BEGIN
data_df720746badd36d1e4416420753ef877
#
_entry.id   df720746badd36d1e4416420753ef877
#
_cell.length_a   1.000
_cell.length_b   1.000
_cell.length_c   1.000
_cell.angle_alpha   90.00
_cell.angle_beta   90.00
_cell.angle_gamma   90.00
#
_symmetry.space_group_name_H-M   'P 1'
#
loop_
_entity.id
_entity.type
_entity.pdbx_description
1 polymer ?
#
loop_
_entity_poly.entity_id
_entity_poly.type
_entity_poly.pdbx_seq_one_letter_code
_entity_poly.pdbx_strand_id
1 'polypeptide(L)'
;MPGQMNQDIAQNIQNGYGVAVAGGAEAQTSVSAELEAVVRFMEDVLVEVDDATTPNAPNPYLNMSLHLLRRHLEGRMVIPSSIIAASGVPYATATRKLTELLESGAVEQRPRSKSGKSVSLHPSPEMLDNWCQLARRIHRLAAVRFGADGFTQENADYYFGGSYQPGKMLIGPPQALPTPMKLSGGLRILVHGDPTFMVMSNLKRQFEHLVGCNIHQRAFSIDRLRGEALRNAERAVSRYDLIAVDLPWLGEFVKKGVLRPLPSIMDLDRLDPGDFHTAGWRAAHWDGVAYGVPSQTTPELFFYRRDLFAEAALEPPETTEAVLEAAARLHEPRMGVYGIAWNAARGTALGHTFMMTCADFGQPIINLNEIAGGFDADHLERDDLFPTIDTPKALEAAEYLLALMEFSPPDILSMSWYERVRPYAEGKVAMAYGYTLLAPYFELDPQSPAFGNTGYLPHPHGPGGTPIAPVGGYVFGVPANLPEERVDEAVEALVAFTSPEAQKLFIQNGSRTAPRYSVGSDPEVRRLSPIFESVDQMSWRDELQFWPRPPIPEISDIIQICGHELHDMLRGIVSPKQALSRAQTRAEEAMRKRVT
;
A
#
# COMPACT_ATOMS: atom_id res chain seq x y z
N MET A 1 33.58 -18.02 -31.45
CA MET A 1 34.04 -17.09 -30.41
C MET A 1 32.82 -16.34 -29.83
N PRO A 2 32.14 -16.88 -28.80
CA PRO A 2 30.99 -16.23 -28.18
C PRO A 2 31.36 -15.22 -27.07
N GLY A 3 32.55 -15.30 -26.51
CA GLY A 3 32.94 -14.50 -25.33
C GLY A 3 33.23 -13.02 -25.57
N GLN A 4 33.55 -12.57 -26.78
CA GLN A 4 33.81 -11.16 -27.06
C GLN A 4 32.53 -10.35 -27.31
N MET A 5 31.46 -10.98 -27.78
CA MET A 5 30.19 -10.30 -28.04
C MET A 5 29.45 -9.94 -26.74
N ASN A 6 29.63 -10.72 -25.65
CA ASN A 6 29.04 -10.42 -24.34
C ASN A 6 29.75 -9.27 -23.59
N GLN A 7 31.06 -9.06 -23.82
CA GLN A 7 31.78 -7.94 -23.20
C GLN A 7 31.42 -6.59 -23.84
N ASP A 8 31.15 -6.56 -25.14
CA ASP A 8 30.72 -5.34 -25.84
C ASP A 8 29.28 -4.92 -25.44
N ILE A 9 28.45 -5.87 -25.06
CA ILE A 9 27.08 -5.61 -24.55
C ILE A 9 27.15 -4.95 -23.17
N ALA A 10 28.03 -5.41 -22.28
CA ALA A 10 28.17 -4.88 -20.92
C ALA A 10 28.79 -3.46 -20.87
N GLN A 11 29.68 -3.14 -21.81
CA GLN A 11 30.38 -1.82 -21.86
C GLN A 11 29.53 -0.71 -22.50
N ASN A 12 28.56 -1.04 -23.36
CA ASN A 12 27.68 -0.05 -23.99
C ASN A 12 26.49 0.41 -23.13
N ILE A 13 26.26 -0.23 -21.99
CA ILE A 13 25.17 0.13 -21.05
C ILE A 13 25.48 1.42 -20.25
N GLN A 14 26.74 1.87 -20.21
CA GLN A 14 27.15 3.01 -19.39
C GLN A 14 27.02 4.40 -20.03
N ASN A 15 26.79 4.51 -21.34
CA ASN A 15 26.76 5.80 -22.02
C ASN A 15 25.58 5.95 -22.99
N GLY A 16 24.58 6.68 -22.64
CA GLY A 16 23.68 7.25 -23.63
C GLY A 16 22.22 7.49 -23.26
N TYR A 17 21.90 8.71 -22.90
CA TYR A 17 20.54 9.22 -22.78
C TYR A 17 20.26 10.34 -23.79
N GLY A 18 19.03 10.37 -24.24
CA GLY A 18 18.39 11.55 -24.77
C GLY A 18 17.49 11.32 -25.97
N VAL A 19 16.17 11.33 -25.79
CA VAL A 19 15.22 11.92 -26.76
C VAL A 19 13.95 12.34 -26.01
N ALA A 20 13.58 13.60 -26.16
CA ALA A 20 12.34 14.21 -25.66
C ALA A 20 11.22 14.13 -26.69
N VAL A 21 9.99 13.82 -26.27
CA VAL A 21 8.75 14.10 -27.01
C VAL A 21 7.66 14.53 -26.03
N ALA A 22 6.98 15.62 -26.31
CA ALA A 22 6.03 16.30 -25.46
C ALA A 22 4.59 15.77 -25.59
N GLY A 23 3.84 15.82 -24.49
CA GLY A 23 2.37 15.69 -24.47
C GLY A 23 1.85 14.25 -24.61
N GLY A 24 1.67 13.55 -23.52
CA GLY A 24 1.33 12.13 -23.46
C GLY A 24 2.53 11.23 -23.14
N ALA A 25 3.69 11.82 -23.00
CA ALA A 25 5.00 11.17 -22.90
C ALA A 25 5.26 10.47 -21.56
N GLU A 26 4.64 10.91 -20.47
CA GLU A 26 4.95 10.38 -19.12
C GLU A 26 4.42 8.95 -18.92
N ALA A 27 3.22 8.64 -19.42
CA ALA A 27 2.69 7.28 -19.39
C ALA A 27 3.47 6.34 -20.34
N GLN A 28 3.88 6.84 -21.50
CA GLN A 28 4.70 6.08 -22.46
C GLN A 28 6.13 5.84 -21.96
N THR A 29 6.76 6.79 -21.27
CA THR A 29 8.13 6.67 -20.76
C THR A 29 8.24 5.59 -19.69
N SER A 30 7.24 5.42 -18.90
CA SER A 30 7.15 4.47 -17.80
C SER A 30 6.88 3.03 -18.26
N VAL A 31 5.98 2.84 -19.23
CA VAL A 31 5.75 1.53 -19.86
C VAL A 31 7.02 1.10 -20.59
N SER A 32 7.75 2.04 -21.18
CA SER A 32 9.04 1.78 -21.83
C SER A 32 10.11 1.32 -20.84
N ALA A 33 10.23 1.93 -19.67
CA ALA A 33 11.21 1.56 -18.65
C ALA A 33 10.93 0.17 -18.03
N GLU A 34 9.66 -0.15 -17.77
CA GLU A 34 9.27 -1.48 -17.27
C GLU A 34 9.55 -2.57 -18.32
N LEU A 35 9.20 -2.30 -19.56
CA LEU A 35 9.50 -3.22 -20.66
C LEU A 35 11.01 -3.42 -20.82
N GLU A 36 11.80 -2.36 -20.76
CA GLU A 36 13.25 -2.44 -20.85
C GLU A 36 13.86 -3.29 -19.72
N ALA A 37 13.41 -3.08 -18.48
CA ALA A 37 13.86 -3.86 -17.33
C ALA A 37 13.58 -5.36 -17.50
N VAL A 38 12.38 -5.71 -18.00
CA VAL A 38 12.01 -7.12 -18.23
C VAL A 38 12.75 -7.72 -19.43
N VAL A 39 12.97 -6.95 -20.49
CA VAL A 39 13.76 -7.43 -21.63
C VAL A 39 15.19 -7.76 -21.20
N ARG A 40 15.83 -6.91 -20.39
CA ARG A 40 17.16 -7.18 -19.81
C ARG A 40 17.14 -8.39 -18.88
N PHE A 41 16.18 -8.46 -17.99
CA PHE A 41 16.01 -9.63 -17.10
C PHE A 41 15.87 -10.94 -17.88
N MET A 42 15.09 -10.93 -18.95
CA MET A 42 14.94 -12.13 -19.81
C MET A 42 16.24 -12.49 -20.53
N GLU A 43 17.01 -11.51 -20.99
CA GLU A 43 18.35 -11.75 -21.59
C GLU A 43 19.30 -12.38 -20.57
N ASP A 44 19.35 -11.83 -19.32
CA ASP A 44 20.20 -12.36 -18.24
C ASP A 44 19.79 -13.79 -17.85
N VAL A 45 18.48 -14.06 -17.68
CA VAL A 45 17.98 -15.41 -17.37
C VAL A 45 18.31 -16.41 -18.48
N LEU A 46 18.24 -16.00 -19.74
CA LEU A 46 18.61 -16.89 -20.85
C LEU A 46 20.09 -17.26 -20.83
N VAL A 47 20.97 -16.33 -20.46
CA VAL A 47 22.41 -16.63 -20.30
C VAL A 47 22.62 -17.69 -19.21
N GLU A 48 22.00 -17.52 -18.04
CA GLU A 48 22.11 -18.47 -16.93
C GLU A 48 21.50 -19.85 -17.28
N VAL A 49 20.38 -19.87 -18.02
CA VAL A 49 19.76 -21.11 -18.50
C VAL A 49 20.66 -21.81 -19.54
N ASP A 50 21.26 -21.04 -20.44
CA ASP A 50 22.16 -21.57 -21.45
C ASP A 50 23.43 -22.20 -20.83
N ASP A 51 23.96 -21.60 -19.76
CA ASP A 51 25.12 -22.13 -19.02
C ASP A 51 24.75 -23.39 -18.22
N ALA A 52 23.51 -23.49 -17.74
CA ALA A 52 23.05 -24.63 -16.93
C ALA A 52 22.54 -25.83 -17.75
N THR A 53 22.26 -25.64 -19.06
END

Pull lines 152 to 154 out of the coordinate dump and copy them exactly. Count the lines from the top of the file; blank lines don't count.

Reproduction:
CA PHE A 41 16.01 -9.63 -17.10
C PHE A 41 15.87 -10.94 -17.88
N MET A 42 15.09 -10.93 -18.95